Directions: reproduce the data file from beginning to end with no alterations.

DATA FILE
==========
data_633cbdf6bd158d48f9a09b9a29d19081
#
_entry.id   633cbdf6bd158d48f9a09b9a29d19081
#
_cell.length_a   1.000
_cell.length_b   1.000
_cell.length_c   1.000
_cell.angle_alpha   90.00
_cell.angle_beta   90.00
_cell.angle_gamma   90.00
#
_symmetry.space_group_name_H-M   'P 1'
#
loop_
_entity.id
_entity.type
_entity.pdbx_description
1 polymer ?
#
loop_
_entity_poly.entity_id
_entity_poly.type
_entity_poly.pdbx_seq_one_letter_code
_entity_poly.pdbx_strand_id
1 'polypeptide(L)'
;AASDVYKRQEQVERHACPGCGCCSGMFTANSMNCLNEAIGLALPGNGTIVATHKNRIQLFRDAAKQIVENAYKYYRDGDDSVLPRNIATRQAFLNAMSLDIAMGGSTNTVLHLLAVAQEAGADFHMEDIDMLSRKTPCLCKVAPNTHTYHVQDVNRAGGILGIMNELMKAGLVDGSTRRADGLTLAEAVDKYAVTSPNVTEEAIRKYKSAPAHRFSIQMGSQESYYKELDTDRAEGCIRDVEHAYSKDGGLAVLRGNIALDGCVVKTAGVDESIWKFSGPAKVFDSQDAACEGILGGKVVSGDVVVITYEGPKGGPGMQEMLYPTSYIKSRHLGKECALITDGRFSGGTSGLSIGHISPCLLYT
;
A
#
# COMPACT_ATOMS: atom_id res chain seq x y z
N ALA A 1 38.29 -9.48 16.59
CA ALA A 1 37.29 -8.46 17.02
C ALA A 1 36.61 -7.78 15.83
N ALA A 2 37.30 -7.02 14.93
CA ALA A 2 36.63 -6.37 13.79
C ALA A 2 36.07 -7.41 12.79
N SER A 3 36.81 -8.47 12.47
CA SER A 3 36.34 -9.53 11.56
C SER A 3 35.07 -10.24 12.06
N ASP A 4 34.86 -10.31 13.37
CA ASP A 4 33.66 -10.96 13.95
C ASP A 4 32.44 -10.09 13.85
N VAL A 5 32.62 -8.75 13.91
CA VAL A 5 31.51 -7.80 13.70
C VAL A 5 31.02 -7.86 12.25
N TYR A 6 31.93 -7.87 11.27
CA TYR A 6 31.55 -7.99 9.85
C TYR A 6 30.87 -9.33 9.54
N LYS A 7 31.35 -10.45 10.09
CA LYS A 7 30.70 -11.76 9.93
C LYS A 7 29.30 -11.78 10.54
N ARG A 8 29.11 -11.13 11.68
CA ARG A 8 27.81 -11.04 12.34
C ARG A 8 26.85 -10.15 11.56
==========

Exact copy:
data_633cbdf6bd158d48f9a09b9a29d19081
#
_entry.id   633cbdf6bd158d48f9a09b9a29d19081
#
_cell.length_a   1.000
_cell.length_b   1.000
_cell.length_c   1.000
_cell.angle_alpha   90.00
_cell.angle_beta   90.00
_cell.angle_gamma   90.00
#
_symmetry.space_group_name_H-M   'P 1'
#
loop_
_entity.id
_entity.type
_entity.pdbx_description
1 polymer ?
#
loop_
_entity_poly.entity_id
_entity_poly.type
_entity_poly.pdbx_seq_one_letter_code
_entity_poly.pdbx_strand_id
1 'polypeptide(L)'
;AASDVYKRQEQVERHACPGCGCCSGMFTANSMNCLNEAIGLALPGNGTIVATHKNRIQLFRDAAKQIVENAYKYYRDGDDSVLPRNIATRQAFLNAMSLDIAMGGSTNTVLHLLAVAQEAGADFHMEDIDMLSRKTPCLCKVAPNTHTYHVQDVNRAGGILGIMNELMKAGLVDGSTRRADGLTLAEAVDKYAVTSPNVTEEAIRKYKSAPAHRFSIQMGSQESYYKELDTDRAEGCIRDVEHAYSKDGGLAVLRGNIALDGCVVKTAGVDESIWKFSGPAKVFDSQDAACEGILGGKVVSGDVVVITYEGPKGGPGMQEMLYPTSYIKSRHLGKECALITDGRFSGGTSGLSIGHISPCLLYT
;
A
#
# COMPACT_ATOMS: atom_id res chain seq x y z
N ALA A 1 38.29 -9.48 16.59
CA ALA A 1 37.29 -8.46 17.02
C ALA A 1 36.61 -7.78 15.83
N ALA A 2 37.30 -7.02 14.93
CA ALA A 2 36.63 -6.37 13.79
C ALA A 2 36.07 -7.41 12.79
N SER A 3 36.81 -8.47 12.47
CA SER A 3 36.34 -9.53 11.56
C SER A 3 35.07 -10.24 12.06
N ASP A 4 34.86 -10.31 13.37
CA ASP A 4 33.66 -10.96 13.95
C ASP A 4 32.44 -10.09 13.85
N VAL A 5 32.62 -8.75 13.91
CA VAL A 5 31.51 -7.80 13.70
C VAL A 5 31.02 -7.86 12.25
N TYR A 6 31.93 -7.87 11.27
CA TYR A 6 31.55 -7.99 9.85
C TYR A 6 30.87 -9.33 9.54
N LYS A 7 31.35 -10.45 10.09
CA LYS A 7 30.70 -11.76 9.93
C LYS A 7 29.30 -11.78 10.54
N ARG A 8 29.11 -11.13 11.68
CA ARG A 8 27.81 -11.04 12.34
C ARG A 8 26.85 -10.15 11.56